Of all the social causes that could have plucked latter-day Arthur Ashes and Muhammad Alis from the banally swooshed-up masses, who would have ranked same-sex marriage near the top of the list, or anywhere in the top 100?
It's one thing for the president and national polls to shift in favor of gay and lesbian weddings. But when two NFL players took to the national stage last week to run a good-cop, bad-cop routine on a state legislator, cultural vertigo ensued.
The last time professional football kicked up such a national storm on this issue, more than 100 players signed a 1999 USA TODAY ad supporting Reggie White after a backlash over his anti-gay jeremiads. "Get ready, America," the ad said, "because we're standing with Reggie to defend America."
Today, Ravens linebacker Brendon Ayanbadejo has flipped that script. He has publicly backed same-sex marriage for almost four years. He blitzes philosophical opponents with kindness, even the Maryland delegate who recently wrote to Ravens owner Steve Bisciotti and asked him to shut down Ayanbadejo's advocacy for a campaign in favor of marital equality. The Ravens said no. Ayanbadejo said he wished the delegate, Emmett C. Burns Jr., would "open his heart" on the issue. In defense of Ayanbadejo, Vikings punter, Chris Kluwe, said a lot of things that cannot be printed here.
With his devastatingly profane takedown of Burns for Deadspin, Kluwe made collateral damage of notions about athletes' apathy and their attachment to antiquated definitions of masculinity. The bad-cop punter finished off a dismantling begun by Ayanbadejo and Browns linebacker Scott Fujita, who as a New Orleans Saint stumped for same-sex marriage during Super Bowl media sessions, a strict no-fly zone for genuine discourse.
Both Fujita and Ayanbadejo grew up in interracial families, aware that, like same-sex couples today, their parents could not have legally married in this country 50 years ago. Ayanbadejo, 36, has a father from Nigeria and an American mother of Irish descent. He is, he says, African and American, but not exactly African-American. Growing up, he became accustomed to never entirely fitting into one group, always being not white enough or not sufficiently black.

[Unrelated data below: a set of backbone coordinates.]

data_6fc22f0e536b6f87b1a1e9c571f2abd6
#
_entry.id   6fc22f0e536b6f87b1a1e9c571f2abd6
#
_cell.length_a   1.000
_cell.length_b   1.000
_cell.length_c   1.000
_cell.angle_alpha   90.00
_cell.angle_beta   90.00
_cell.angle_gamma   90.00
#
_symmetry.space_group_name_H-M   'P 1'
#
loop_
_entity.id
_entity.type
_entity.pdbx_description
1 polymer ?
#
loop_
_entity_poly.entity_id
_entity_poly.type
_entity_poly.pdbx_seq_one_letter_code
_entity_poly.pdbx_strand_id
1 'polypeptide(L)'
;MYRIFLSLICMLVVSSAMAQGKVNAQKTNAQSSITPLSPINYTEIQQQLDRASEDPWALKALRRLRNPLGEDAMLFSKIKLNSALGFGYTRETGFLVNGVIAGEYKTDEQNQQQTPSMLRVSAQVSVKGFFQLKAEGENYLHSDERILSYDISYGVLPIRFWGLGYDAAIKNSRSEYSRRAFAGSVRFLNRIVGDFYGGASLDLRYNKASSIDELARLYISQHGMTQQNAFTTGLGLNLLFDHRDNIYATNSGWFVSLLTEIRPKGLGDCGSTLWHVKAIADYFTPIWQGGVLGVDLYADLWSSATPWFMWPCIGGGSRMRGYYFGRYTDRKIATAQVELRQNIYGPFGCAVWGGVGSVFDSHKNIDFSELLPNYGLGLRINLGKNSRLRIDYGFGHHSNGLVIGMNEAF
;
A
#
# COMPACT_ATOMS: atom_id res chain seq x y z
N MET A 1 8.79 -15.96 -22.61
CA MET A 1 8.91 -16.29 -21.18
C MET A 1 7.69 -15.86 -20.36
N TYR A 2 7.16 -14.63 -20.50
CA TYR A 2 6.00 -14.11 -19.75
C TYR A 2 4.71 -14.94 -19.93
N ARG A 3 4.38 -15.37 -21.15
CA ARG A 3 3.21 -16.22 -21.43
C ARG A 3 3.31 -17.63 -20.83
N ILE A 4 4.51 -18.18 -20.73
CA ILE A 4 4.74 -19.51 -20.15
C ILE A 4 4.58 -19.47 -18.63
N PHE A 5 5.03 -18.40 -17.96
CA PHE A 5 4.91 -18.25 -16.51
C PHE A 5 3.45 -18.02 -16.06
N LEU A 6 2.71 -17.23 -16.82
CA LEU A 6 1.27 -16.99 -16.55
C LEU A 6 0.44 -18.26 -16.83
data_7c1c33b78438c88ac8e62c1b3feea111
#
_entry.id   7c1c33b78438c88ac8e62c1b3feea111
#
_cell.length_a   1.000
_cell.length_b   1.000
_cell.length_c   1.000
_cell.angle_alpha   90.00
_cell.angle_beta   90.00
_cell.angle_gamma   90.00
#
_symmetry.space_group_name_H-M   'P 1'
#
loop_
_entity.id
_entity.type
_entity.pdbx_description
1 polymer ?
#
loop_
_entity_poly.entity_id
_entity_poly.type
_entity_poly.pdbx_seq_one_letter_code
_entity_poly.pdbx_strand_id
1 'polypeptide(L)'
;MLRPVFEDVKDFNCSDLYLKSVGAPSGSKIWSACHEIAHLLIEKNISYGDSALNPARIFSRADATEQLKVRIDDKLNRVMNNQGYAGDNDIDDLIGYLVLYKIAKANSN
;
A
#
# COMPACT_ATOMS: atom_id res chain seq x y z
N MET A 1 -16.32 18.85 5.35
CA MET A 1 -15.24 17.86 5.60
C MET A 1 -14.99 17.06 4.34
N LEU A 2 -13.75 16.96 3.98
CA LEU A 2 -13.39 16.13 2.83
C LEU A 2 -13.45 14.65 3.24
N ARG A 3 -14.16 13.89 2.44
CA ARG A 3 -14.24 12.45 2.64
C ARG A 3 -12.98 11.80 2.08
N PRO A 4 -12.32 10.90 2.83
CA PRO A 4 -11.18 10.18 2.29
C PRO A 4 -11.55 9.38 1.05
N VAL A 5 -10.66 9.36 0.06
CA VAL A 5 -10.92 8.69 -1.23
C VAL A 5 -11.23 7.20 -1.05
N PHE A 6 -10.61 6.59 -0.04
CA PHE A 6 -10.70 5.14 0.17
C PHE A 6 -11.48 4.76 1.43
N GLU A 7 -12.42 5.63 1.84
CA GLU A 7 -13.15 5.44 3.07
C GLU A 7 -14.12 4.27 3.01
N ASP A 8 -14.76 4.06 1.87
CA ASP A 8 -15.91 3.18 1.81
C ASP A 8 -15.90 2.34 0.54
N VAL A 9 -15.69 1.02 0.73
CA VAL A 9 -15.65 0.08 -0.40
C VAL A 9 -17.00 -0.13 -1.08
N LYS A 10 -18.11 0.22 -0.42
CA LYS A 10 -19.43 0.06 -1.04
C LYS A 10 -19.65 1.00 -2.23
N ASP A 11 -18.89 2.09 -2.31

That experience may have helped him overlook the locker-room whispers that followed his initial support for same-sex marriage.
"The first few years, no one even entertained the conversation," Ayanbadejo said. "There was just snickering and stuff in the background. ... Here in 2012, I've had these intellectual conversations about our different points of view, or our agreeing points of view. And I haven't started any of the conversations. Everyone has come up to me."
About 10 teammates have approached him, he said, some agreeing with him unequivocally, others certain that the Bible prohibits homosexuality, but open to the belief that the law must treat all couples equally.
"Not a single teammate has said, 'Hey this is wrong, same-sex couples should not have the same rights as heterosexual couples,'" he said. "That really tells me that there has been a changing of the guard. ... You can't lump us into this big group of homophobic men, because that's not what we are anymore."
In the NFL, where the average career lasts around four years, generational shifts can occur quickly, and Ayanbadejo believes that his younger teammates swayed the tone of the discussion. That demographic analysis underestimates his own influence.
When a rookie arrives in the NFL, he looks for cues from his elders, and usually finds the social guidelines wrapped in cobwebs. The coaches want all deep thought applied to the playbook. Reporters expect no deep thought at all; they're happy to get a quote with just a hint of wit. Agents save their energy to counteract clients' foolish whims, if they dare.
The presence of a 36-year-old, three-time Pro Bowler with alternative views can carry a lot of weight. Ayanbadejo's confident refusal to submit to a decrepit locker-room culture or blowhard politician was bound to win over younger men trained to respect any show of strength.